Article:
Post & Courier Inc. 500 2012 coverage
One day in May, Jeffrey Montgomery emailed fellow Charleston software CEO Grier Allen and, “just for fun,” made a bet.
S.C. Companies On Inc. 500
Allen’s company, Boomtown, was included in the annual Inc. 500 list of the nation’s fastest-growing private companies in 2011 and seemed poised for a repeat listing in 2012. Montgomery’s firm, O-matic Software, had also been spurting and had submitted its financials for consideration in this year’s magazine.
So Montgomery bet Allen that O-matic would rank higher than Boomtown. The wager? A beer at a neighborhood bar conveniently located between Boomtown’s office and Montgomery’s house.
Well, there was good news and bad news when the rankings were revealed. The good news was Boomtown, which sells to real estate brokers, and O-matic, which targets nonprofits, made the list.
The bad news, for Montgomery, was that O-matic’s staggering 2,656% growth over the past three years somehow fell short of Boomtown’s revenue increase over the same period, 3,085%.
“I owe him a beer at Moe’s,” Montgomery said Friday.
Although Inc. won’t put the list online until today, subscribers got their magazines last week. The word soon spread that Boomtown had repeated at an even higher ranking (No. 96) than last year and that fellow Charleston Digital Corridor members O-matic (No. 118) and BiblioLabs (No. 338) had also made the high-profile business list, now in its 30th year.
“This validates basically where we are,” corridor Director Ernest Andrade said, referring to the technology community in what some have called the Silicon Harbor.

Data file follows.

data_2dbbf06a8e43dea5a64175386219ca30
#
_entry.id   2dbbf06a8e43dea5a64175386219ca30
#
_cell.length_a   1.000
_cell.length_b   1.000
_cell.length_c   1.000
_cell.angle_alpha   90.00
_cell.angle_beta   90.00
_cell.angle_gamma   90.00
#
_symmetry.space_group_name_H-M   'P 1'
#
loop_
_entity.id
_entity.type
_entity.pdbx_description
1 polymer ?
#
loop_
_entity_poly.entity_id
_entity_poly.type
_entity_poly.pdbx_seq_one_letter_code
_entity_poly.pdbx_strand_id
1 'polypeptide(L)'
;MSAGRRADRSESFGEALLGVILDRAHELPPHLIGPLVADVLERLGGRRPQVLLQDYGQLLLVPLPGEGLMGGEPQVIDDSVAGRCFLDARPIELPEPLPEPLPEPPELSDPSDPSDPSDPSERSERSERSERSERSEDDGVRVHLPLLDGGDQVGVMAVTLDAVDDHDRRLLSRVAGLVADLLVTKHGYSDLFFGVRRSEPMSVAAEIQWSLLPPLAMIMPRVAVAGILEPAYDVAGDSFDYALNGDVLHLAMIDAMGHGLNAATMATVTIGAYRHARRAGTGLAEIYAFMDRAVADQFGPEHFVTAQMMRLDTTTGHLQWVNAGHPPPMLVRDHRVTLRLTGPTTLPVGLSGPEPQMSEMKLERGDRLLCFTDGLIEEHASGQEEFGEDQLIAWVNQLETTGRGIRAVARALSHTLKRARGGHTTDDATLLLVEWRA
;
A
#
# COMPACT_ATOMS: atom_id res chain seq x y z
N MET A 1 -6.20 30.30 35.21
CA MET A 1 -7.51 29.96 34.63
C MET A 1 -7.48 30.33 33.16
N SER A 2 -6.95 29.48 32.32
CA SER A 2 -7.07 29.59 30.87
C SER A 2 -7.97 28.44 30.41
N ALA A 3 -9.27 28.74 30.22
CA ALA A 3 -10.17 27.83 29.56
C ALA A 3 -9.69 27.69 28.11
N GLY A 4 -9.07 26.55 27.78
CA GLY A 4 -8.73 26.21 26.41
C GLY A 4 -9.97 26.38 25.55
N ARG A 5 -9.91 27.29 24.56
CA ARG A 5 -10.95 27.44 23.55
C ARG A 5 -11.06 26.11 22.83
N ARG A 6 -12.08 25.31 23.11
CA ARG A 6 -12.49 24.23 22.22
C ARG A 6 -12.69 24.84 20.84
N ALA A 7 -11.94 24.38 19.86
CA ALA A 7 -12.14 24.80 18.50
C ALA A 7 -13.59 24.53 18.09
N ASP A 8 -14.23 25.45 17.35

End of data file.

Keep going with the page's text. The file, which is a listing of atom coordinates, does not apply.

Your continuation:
Four other South Carolina companies were listed this year, led by Greenville-based Wireless Communications’ 6,581% growth.
Charleston-based BiblioLabs, an on-demand and digital publisher, brought in $17.5 million in revenues last year, which was more than double Boomtown’s and O-matic’s revenues combined — and it did it with only 15 employees. Its 1,111 percent three-year growth rate was just behind Facebook in the media category.
CEO Andrew Roskill attributed the growth to more channels and more content for its products, which increased by one this month when it released BiblioBoard, an iPad app featuring subject-specific primary source collections.
“The iPad-application business is the fastest growing piece of our business, for sure,” Roskill said.
The company is now up to 25 employees and plans to move into new office space this fall.
Montgomery, who recently moved O-matic into new offices in North Charleston, attributed his company’s growth to its flagship product, Import-o-matic, which acts like “a vacuum cleaner for bringing data” for Blackbaud Inc.’s fundraiser, the Raiser’s Edge.
Allen said Boomtown’s success is simply a result of existing clients’ proselytizing, which has spread Boomtown’s base across 49 states and into Canada.
Allen has a strategy to continue its meteoric rise but acknowledged “once you get into the larger numbers in terms of revenue, it starts to get pretty difficult.”